In early 18th century England, a frail Queen Anne (Olivia Colman) occupies the throne and her close friend Lady Sarah (Rachel Weisz) governs the country in her stead. When a new servant Abigail (Emma Stone) arrives, her charm endears her to Sarah.
Review by Louise Keller: A wonderfully acerbic piece on a sumptuous backdrop of regal decadence, The Favourite is salacious, savage and hypnotic. Controversial director Yorgos Lanthimos pulls yet another rabbit from his hat of boundary defying films to deliver perhaps his most accessible. More about rabbits later. This handsome 18th century costume drama is as cinematically beautiful as it is disturbing; its underlying viciousness grates like sandpaper. The film also offers three sizzling roles for three superb actresses, who get to show their characters' most devious traits.
In a gift of a role, Olivia Colman creates a pathetic and often comical character as the irrational, unpredictable and stark raving mad Queen Anne. The Queen could easily have become a caricature, yet Colman makes her credible, combining her bullying tactics to her pitiable, dependent state. Rachel Weisz and Emma Stone as Lady Sarah and Abigail respectively vie for the coveted role of the favourite; we see straight away that there is nothing either woman will not stoop to do in order to succeed. As Abigail notes: 'The only side I am on is mine.' Both are superb.
The visuals are gob smacking. Amid the tapestries, paintings, drapes, exquisite porcelain, crystal, flowers, candles, manicured gardens and corseted gowns, there is duck racing. And rabbits. The Queen dotes on her 17 pet rabbits, allegedly surrogates for the 17 babies she lost. While Lady Sarah baulks at playing with them ('Love has limits'), not so Abigail, whose ambition is on display from the moment she enters the palace covered in mud. There's a mud bath too, which Lady Sarah shares with the Queen, while Abigail watches. All is fair in love, war, secrets and ambition. Sexual bed favours and crude language are par for the course.
War and taxes are matters to be decided. Watch out for Nicholas Hoult, who looks wonderful as the Opposition Leader, complete with long poodle wig, powdered cheeks and mascara. Stunning cinematography with wide angled lenses showcase the plush surrounds, while a diverse score includes scratchy discords to accentuate our discomfort. Deborah Davis and Tony McNamara's screenplay is biting with dialogue that spits. Lanthimos embraces the subject matter and lets it rip. A film to savour.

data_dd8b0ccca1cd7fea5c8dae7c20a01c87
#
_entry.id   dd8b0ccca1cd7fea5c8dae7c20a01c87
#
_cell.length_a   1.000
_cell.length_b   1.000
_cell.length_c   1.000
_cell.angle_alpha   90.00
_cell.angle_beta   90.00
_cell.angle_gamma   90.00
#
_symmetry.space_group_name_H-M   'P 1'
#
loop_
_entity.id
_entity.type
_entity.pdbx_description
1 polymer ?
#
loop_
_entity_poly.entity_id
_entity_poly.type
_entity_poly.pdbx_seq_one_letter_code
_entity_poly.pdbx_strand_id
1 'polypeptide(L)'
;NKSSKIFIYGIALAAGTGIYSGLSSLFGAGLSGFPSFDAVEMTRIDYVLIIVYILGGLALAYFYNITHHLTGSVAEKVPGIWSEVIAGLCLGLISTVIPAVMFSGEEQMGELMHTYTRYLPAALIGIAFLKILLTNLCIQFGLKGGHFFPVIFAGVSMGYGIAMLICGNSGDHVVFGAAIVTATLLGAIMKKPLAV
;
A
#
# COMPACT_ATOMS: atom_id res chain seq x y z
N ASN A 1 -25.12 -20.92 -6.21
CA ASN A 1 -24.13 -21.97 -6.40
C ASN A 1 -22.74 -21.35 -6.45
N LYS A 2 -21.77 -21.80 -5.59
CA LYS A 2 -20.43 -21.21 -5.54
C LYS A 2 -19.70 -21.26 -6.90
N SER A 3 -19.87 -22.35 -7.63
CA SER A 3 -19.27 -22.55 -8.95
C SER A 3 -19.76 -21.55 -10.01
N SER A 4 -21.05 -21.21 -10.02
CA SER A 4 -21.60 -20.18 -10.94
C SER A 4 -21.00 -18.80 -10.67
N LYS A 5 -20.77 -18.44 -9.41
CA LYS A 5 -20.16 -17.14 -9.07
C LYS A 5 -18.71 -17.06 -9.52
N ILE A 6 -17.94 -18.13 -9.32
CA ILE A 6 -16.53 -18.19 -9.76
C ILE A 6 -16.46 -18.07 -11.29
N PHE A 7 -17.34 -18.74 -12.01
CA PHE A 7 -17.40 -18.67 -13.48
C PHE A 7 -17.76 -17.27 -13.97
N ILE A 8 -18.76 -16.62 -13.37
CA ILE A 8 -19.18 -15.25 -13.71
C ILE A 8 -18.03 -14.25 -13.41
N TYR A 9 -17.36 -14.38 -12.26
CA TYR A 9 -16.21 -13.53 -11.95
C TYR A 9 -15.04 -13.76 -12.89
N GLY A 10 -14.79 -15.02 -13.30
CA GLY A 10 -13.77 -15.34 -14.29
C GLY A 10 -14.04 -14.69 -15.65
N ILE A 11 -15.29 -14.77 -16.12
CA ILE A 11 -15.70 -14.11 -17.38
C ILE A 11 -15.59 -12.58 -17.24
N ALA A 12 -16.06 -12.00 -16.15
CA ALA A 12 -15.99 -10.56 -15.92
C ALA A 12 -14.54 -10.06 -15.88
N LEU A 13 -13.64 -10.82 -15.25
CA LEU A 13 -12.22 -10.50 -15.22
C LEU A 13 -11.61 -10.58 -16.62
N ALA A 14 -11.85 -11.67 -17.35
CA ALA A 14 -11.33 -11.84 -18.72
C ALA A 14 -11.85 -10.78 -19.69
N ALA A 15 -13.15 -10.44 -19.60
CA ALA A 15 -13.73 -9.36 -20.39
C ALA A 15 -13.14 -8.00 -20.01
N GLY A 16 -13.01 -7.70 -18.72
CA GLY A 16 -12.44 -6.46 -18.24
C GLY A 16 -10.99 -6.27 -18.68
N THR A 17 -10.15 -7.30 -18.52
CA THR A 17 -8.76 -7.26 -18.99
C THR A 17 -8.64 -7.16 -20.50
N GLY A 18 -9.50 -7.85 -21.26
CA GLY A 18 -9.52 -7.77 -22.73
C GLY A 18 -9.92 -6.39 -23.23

Review by Andrew L. Urban: Fruity is what it is, sometimes squashy and overripe, sometimes firm and appealing, but everything about this film is rich and slightly pungent, including the characters. Well, especially the characters. Olivia Colman's Queen Anne is the fruitiest of them all, of course, pudgy, self conscious, unbalanced and totally dependent on Lady Sarah (Rachel Weisz). Lady Sarah is no lady, mind you, and shoots as well as she holds the real reins of the reigning monarch.
Enter Abigail (Emma Stone), muddied and slovenly after her bumpy carriage ride to the royal court, having lost her title and her father all at once, impoverished, desperate for a position. She has no friends at court, not even among the kitchen staff where she is given menial work.
From her arrival, she is a rival to Sarah for the Queen's affections and the ancillary power that goes with them. And that rivalry is the subject of this film, made with the offbeat artistry of Yorgos Lanthimos (The Lobster, The Killing of the Sacred Deer), from a screenplay by Australia's Tony McNamara (The Rage in Placid Lake, Love My way) and Deborah Davis.
If you haven't been there, early 18th century England is a riot of colour - at the Royal Court, at least. Elsewhere its muddy, dirty, dangerous and dank. It's a production designer's dream gig, likewise costumes etc. Overstatement is the mantra, but tastefully so, or occasionally rudely so.
Queen Anne speaks like a modern commoner, keeps 17 rabbits in cages in her quarters, swings wildly from calm to cantankerously shouty and Colman loves every second of it. So will you.